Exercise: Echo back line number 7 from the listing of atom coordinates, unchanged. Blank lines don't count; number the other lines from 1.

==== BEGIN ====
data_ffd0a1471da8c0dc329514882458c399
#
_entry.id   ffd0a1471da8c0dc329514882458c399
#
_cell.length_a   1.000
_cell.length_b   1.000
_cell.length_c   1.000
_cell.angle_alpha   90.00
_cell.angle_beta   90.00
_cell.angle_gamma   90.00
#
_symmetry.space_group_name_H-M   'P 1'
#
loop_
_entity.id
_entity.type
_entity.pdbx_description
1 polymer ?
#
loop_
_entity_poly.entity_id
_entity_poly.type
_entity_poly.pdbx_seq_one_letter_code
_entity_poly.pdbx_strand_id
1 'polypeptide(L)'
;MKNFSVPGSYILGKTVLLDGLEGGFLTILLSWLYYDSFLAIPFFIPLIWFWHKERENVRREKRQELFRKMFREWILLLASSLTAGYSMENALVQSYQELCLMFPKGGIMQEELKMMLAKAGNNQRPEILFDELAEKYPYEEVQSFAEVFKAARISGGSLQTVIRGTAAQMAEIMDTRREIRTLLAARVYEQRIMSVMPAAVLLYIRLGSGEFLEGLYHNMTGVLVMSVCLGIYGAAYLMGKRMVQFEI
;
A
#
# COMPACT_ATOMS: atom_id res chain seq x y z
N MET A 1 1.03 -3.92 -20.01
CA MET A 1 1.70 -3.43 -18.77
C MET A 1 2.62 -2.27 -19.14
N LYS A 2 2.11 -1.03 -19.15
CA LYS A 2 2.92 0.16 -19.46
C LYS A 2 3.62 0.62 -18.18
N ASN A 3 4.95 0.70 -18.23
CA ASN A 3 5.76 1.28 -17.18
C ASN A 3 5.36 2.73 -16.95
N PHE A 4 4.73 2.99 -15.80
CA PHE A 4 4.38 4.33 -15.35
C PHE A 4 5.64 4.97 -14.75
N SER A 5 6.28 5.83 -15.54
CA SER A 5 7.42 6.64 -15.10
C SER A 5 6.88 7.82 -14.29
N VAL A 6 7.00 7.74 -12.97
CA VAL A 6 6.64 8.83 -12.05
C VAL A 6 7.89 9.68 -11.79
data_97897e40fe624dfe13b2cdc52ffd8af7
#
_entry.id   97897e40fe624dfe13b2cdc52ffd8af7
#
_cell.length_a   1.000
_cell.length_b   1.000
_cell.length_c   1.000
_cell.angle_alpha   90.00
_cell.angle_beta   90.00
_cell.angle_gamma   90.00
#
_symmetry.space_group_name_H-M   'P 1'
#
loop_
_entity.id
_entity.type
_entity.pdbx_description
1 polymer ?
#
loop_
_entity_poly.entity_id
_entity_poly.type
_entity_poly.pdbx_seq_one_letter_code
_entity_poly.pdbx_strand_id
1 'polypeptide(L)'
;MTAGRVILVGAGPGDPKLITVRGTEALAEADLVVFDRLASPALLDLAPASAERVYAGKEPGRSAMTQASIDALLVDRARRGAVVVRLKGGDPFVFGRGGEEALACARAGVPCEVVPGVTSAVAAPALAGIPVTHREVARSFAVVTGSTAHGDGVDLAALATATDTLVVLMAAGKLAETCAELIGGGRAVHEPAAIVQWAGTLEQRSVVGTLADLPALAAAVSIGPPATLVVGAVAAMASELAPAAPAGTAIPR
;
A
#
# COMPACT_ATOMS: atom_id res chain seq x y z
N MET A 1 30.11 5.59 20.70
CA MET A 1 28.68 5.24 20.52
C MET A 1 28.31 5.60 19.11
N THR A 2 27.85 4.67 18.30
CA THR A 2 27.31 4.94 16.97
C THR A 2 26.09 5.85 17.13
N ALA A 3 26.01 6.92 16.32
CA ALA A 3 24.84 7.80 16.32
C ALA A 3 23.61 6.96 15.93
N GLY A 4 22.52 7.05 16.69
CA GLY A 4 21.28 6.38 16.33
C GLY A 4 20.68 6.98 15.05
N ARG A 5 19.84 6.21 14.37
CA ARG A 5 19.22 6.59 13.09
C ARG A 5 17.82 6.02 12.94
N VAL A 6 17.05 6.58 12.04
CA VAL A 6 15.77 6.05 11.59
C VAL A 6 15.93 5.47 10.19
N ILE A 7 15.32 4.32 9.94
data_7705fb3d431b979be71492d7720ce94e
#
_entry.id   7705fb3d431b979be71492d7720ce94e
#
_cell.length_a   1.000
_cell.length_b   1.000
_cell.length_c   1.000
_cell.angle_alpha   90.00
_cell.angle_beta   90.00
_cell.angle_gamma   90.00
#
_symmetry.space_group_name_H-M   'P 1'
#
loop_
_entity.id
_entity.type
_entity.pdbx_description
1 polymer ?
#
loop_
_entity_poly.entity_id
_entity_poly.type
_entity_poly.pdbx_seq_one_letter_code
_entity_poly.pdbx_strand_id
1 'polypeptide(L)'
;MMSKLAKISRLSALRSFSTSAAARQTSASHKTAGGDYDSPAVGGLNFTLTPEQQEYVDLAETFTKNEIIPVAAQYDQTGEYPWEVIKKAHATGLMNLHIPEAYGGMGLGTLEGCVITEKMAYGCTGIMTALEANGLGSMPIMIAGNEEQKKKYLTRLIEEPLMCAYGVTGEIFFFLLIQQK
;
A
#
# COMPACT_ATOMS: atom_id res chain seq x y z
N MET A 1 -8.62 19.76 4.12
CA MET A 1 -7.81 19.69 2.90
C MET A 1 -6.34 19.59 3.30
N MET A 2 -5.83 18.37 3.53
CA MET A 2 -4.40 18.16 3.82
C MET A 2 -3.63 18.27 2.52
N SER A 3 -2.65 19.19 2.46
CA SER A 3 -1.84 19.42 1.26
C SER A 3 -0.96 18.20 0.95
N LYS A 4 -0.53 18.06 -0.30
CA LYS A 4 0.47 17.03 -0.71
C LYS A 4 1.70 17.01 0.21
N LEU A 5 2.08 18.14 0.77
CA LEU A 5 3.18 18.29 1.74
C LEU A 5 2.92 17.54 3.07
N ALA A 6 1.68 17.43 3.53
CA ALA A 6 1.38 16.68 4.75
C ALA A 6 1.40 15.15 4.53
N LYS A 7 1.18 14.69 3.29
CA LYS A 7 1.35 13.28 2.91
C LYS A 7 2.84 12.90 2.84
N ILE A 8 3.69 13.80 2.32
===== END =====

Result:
_cell.length_c   1.000